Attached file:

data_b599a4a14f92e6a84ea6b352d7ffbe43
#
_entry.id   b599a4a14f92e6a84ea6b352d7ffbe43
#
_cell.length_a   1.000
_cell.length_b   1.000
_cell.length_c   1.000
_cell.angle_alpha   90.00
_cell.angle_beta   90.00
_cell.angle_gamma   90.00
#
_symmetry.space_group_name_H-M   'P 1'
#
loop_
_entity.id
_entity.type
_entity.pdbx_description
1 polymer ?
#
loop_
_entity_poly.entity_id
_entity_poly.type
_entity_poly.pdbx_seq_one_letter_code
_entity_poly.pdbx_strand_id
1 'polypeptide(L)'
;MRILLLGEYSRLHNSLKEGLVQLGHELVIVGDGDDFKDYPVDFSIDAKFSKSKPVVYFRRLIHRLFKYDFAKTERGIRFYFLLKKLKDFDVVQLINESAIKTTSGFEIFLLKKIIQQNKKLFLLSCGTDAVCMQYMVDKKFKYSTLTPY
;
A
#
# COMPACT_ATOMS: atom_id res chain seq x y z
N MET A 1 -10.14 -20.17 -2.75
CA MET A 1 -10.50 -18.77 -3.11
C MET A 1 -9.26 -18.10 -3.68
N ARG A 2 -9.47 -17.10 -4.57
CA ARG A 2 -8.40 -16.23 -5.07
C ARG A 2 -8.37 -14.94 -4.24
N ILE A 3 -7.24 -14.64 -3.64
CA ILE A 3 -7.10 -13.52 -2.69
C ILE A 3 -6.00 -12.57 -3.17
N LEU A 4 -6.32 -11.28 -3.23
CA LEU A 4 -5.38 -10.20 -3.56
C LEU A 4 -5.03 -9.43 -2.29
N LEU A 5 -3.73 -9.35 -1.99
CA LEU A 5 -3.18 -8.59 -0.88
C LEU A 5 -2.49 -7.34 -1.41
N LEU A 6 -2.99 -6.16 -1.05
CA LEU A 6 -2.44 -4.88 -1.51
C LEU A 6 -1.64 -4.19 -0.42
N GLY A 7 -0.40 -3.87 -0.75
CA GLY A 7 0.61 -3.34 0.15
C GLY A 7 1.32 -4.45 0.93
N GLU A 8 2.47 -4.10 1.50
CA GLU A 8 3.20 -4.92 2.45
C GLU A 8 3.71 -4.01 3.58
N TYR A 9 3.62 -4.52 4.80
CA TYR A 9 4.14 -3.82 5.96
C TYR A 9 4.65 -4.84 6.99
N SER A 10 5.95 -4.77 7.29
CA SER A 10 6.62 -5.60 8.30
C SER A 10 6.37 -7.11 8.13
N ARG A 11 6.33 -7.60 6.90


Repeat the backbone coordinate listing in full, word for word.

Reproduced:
data_b599a4a14f92e6a84ea6b352d7ffbe43
#
_entry.id   b599a4a14f92e6a84ea6b352d7ffbe43
#
_cell.length_a   1.000
_cell.length_b   1.000
_cell.length_c   1.000
_cell.angle_alpha   90.00
_cell.angle_beta   90.00
_cell.angle_gamma   90.00
#
_symmetry.space_group_name_H-M   'P 1'
#
loop_
_entity.id
_entity.type
_entity.pdbx_description
1 polymer ?
#
loop_
_entity_poly.entity_id
_entity_poly.type
_entity_poly.pdbx_seq_one_letter_code
_entity_poly.pdbx_strand_id
1 'polypeptide(L)'
;MRILLLGEYSRLHNSLKEGLVQLGHELVIVGDGDDFKDYPVDFSIDAKFSKSKPVVYFRRLIHRLFKYDFAKTERGIRFYFLLKKLKDFDVVQLINESAIKTTSGFEIFLLKKIIQQNKKLFLLSCGTDAVCMQYMVDKKFKYSTLTPY
;
A
#
# COMPACT_ATOMS: atom_id res chain seq x y z
N MET A 1 -10.14 -20.17 -2.75
CA MET A 1 -10.50 -18.77 -3.11
C MET A 1 -9.26 -18.10 -3.68
N ARG A 2 -9.47 -17.10 -4.57
CA ARG A 2 -8.40 -16.23 -5.07
C ARG A 2 -8.37 -14.94 -4.24
N ILE A 3 -7.24 -14.64 -3.64
CA ILE A 3 -7.10 -13.52 -2.69
C ILE A 3 -6.00 -12.57 -3.17
N LEU A 4 -6.32 -11.28 -3.23
CA LEU A 4 -5.38 -10.20 -3.56
C LEU A 4 -5.03 -9.43 -2.29
N LEU A 5 -3.73 -9.35 -1.99
CA LEU A 5 -3.18 -8.59 -0.88
C LEU A 5 -2.49 -7.34 -1.41
N LEU A 6 -2.99 -6.16 -1.05
CA LEU A 6 -2.44 -4.88 -1.51
C LEU A 6 -1.64 -4.19 -0.42
N GLY A 7 -0.40 -3.87 -0.75
CA GLY A 7 0.61 -3.34 0.15
C GLY A 7 1.32 -4.45 0.93
N GLU A 8 2.47 -4.10 1.50
CA GLU A 8 3.20 -4.92 2.45
C GLU A 8 3.71 -4.01 3.58
N TYR A 9 3.62 -4.52 4.80
CA TYR A 9 4.14 -3.82 5.96
C TYR A 9 4.65 -4.84 6.99
N SER A 10 5.95 -4.77 7.29
CA SER A 10 6.62 -5.60 8.30
C SER A 10 6.37 -7.11 8.13
N ARG A 11 6.33 -7.60 6.90